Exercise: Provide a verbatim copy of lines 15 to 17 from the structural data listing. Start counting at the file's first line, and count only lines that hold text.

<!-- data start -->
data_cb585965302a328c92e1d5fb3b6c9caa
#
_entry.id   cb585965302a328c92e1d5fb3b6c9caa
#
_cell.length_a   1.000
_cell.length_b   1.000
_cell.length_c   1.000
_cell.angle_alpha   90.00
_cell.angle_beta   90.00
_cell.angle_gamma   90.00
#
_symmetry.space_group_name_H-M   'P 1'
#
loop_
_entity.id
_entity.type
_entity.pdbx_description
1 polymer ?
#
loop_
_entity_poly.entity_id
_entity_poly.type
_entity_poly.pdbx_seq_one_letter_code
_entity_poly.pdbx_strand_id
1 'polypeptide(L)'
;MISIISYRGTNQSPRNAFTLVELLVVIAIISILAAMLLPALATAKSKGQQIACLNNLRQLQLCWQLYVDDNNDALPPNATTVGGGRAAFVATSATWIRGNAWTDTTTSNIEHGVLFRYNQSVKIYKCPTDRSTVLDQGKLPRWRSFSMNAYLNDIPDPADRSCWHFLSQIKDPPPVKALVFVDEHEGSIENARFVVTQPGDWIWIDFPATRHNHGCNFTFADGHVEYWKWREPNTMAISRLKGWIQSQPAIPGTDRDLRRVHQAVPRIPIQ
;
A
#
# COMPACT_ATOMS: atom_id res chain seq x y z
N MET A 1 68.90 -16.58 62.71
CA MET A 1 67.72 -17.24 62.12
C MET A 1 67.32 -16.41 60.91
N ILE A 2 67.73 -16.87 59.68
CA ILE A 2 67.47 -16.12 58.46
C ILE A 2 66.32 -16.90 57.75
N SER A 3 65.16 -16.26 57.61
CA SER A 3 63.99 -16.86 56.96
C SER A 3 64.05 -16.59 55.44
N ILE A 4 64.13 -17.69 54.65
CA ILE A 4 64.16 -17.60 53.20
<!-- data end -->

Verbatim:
_entity.id
_entity.type
_entity.pdbx_description